Being a proofreader, I am naturally interested in functions, events and seminars that are connected with writing, editing and publishing. So when Write Ltd offered an evening on ‘The Challenges of Editing in Plain Language’ at Baldwins Centre, Wellington, on 2 October I decided to attend, although I was not quite sure what to expect from a panel on editing in plain language.
I soon found out that it was all about the challenges and pitfalls of writing in plain English. Plain, simple English that is easy to read and easy to understand. And in a world where people are increasingly busy and want documents that are user-friendly and easy to understand, plain English is vital. But there are so many reasons why documents are not in plain English: gobbledygook, specialist language, poor language skills, English as second language, and poor structural skills to name but a few. And that is why Write and other services and specialists in plain English are flourishing.
Now, you would expect plain English to be straightforward and go without saying. But I soon found out from our panel of five speakers that editing documents to read in plain English was not that easy. Each speaker had only five minutes to speak, so they used their five minutes to speak on one particular difficulty in the plain English industry.
|Troubles in Wonderland Presentation|
First speaker was James Burgess of Write itself. James told there can be a huge gulf of differences between what the plain English specialists will advise and what the client wants, expects or understands. Fortunately most of these gaps can be bridged with effective conciliatory and communication skills. Still, you never know what to expect with a new plain English language project; it can surprise you and lead you on tangents you didn’t expect.
Next was an editor from Statistics New Zealand and a representative of Plain English Language Champions. The plain English challenge here is to transform statistics into layman’s terms. The problem is that stasticians do not know plain English; they use mathematical language. Bridging the gulf between these two languages has led to the rise of the Plain English Language Champions, checklists, brochures and guides to plain English, and plain English courses.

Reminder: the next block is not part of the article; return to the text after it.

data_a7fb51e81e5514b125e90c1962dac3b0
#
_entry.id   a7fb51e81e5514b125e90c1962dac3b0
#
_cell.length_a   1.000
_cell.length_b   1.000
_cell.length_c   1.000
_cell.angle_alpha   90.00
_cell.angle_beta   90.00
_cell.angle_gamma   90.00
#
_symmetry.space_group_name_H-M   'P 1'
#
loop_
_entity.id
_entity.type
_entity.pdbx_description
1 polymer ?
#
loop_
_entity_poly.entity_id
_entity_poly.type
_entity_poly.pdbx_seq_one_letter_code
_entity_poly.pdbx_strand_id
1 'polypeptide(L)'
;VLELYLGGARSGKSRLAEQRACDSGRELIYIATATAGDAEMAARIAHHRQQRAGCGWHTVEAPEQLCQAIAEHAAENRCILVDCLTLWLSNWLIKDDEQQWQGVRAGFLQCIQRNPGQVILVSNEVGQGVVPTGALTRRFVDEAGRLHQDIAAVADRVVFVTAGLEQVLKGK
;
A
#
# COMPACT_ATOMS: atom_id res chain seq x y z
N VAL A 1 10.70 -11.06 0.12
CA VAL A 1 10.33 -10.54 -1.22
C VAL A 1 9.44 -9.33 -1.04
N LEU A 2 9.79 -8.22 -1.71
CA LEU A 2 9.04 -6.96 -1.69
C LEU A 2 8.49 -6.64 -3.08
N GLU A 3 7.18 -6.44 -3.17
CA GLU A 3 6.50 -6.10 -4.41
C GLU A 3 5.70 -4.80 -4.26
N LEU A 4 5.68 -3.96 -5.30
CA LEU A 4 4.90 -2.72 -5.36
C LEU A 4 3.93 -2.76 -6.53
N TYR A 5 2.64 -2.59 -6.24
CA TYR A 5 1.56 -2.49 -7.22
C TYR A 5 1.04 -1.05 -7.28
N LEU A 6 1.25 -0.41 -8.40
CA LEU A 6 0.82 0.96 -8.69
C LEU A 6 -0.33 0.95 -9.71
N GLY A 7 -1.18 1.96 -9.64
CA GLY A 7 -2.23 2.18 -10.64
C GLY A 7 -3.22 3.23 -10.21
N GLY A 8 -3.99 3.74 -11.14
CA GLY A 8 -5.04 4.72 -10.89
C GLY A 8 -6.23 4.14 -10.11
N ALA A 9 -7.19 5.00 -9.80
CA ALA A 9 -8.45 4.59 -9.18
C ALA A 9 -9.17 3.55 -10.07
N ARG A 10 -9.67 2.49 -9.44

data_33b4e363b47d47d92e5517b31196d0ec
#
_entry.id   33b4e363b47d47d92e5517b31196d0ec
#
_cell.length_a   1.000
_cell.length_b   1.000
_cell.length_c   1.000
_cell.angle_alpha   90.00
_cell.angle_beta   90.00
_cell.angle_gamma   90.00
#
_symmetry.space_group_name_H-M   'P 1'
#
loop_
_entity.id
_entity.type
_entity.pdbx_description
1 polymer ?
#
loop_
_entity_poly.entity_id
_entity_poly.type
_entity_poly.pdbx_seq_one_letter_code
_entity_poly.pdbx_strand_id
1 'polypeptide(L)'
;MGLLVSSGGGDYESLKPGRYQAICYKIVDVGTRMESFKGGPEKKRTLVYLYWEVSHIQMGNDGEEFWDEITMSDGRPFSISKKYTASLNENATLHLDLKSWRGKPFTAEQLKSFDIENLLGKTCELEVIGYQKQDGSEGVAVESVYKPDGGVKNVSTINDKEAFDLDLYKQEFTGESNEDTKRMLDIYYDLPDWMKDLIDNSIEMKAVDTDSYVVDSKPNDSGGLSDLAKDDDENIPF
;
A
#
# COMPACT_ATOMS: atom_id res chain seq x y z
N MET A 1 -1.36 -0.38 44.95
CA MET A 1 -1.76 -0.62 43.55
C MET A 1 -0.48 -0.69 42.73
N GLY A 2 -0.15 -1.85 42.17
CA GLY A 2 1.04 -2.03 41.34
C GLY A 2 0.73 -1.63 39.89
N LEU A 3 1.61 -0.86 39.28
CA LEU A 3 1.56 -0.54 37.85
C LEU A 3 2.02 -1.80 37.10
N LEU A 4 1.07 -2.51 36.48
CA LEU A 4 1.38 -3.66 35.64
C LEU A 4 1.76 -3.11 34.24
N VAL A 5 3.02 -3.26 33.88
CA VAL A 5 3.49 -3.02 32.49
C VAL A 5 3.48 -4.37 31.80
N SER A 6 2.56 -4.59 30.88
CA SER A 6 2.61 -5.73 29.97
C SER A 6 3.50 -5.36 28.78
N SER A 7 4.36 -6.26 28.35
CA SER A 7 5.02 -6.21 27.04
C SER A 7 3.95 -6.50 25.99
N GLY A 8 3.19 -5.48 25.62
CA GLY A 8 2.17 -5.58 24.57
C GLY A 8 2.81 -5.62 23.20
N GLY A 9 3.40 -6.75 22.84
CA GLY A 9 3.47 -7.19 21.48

Eloise Oruvwuje of Careers NZ then told us of her ‘Troubles in Wonderland’. The challenges to plain English here were organisational ones: problems with your team, problems with other teams, and problems with other organisations that are not on the same level with you, even people who do not use English the way you do. For example, Eloise told us about a complaint from a government official that was caused by the gulf between plain English and politicians who do not use plain English but political gobbledygook. It was yet another challenge to plain English – some people, organisations and sectors simply do not use or think in plain English.
|Need Structure Presentation|
Fourth was Plain English Award winner Maryland Spencer. The plain English problem she addresses is simple: structure. Too many documents are unreadable because they have no structure, no headings, no bullet points or any of the separators that makes them clear and easy to follow, or they have too much information. In today’s climate of busy corporate people and website information, a document that tells you what you need to know in one reading is essential. Maryland’s powerpoint showed us how simple headings, chunking of themes and cutting out unnecessary or repetitive words can make all the difference in plain English.
Finally we had Ngaire Dixon, an editor from Wavelength Ltd. Ngaire’s reasons for plain English were simple – her company writes educational programmes. Fortunately Wavelength does not encounter many problems with plain English, so I think her plain English language challenge is writing educational programmes that the users can understand.
Then it was the question period, followed by a return to drinks, nibbles and chatting before saying our farewells and returning home. I was left to think that the reasons for plain English and services like Write were obvious, simple and straightforward – but getting documents to read in plain English was not. All the same, somebody will say ‘speak English, will you!’ if you’re not talking in plain English. And that is why the plain English industry is there for all our government, corporate, education and publishing sectors.